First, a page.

What do they do?
We all have a story to tell, but few of us could narrate it as entertainingly as Aditya Chopra did in Dilwale Dulhaniya Le Jayenge or Imtiaz Ali in Jab We Met. Film directors are people who can transport us to another place or time — another planet, even, if the film is sci-fi — and live in it for a few hours. Or like Luc Jacquet, director of the superhit documentary March of the Penguins, they can make a remote world come close enough to touch.
Ali, 38, who helmed the recent blockbuster Love Aaj Kal, describes his journey as a “series of accidents”. It all started with him sneaking into cinemas that his family owns in Jamshedpur — Star Talkies, Jamshedpur Talkies and Karim Talkies.
However, he did not go directly from viewer to filmmaker. “I don’t have any professional education,” he says. “I did a course in advertising and marketing in Mumbai in the hope of getting a job, which I didn’t. After a year of no jobs, I joined Zee TV and worked as a delivery boy.”
He rose through the ranks, directing Purushkshetra for Zee and then Imtihaan for Star Plus.
“I was doing some press and communication work for Zee TV and then wrote the concept and subsequently the show. I then managed all the creative work and execution, so the company that was producing it asked me to do a little more and just direct it,” says Ali.
With two hits under his belt, Ali is now undeniably a success. But he does not advise aspiring filmmakers to follow his example. “I learnt about direction after becoming a director,” he says. “I pretended I knew everything and I always feared public embarrassment.
However, I did learn that you have to chart your own course. You should have the passion to tell a story and tell it the way the viewer will understand.
“For example, I used to travel a lot on trains and wonder how the person sitting opposite would be leading his life. I used to make up stories about myself, which is how Jab We Met came along.” (The opening scenes show a young millionaire making a journey on a night train to get over heartbreak.)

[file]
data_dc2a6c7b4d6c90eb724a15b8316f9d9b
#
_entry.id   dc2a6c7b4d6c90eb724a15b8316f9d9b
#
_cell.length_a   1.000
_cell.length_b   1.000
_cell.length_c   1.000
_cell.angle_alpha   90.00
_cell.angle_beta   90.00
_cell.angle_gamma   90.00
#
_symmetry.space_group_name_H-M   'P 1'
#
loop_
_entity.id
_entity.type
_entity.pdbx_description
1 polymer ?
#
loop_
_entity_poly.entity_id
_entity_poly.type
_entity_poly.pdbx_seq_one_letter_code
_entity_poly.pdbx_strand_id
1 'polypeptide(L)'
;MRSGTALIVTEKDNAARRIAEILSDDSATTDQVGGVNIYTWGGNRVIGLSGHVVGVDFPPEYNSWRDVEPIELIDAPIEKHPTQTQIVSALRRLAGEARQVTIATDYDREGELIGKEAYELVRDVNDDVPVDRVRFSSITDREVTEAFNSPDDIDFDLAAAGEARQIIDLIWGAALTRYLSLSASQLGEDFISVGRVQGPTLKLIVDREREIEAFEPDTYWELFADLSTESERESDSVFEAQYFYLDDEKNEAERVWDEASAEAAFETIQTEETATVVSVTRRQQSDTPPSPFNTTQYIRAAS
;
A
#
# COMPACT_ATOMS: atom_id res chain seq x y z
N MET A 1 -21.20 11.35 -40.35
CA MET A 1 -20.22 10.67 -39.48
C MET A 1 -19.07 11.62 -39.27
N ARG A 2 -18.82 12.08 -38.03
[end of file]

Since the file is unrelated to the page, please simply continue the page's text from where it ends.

Most filmmakers are of the view that while one can master the technique through a film school course, the finer points can only be learnt on the sets.
Kunal Deshmukh, 27, maker of Jannat and the forthcoming Tum Mile, based on the Mumbai floods, studied advertising and then “slogged it out for some years as an assistant director”.
There are some things you cannot learn in a film school, he says. “There is the creative side, but you are also the CEO on the set. Everyone is looking to you for directions.
You have to manage so many people and resources. It is like a war situation.
“You need a lot of patience, because if the shoot starts at 9 am, you have to be there at eight. Your actor may get it right in four takes and the actress in two. You have to strike that balance… and also remember the lunch break.”
Once a film goes into production, it is the director who works the hardest. Even a film with a modest budget can take eight months to shoot and eight more to edit, dub and wrap up.
“You have to remain in that groove throughout,” says actor-turned-director Atul Agnihotri, who assisted for four years before going solo.
“There may be a long struggle before you get noticed by a production house,” says Vikram Kumar, director of 13B. “Opportunities are sparse, but once they come by, it can be a great chance. You are constantly judged, so you need to keep refreshing your work.”
Source: HT Horizons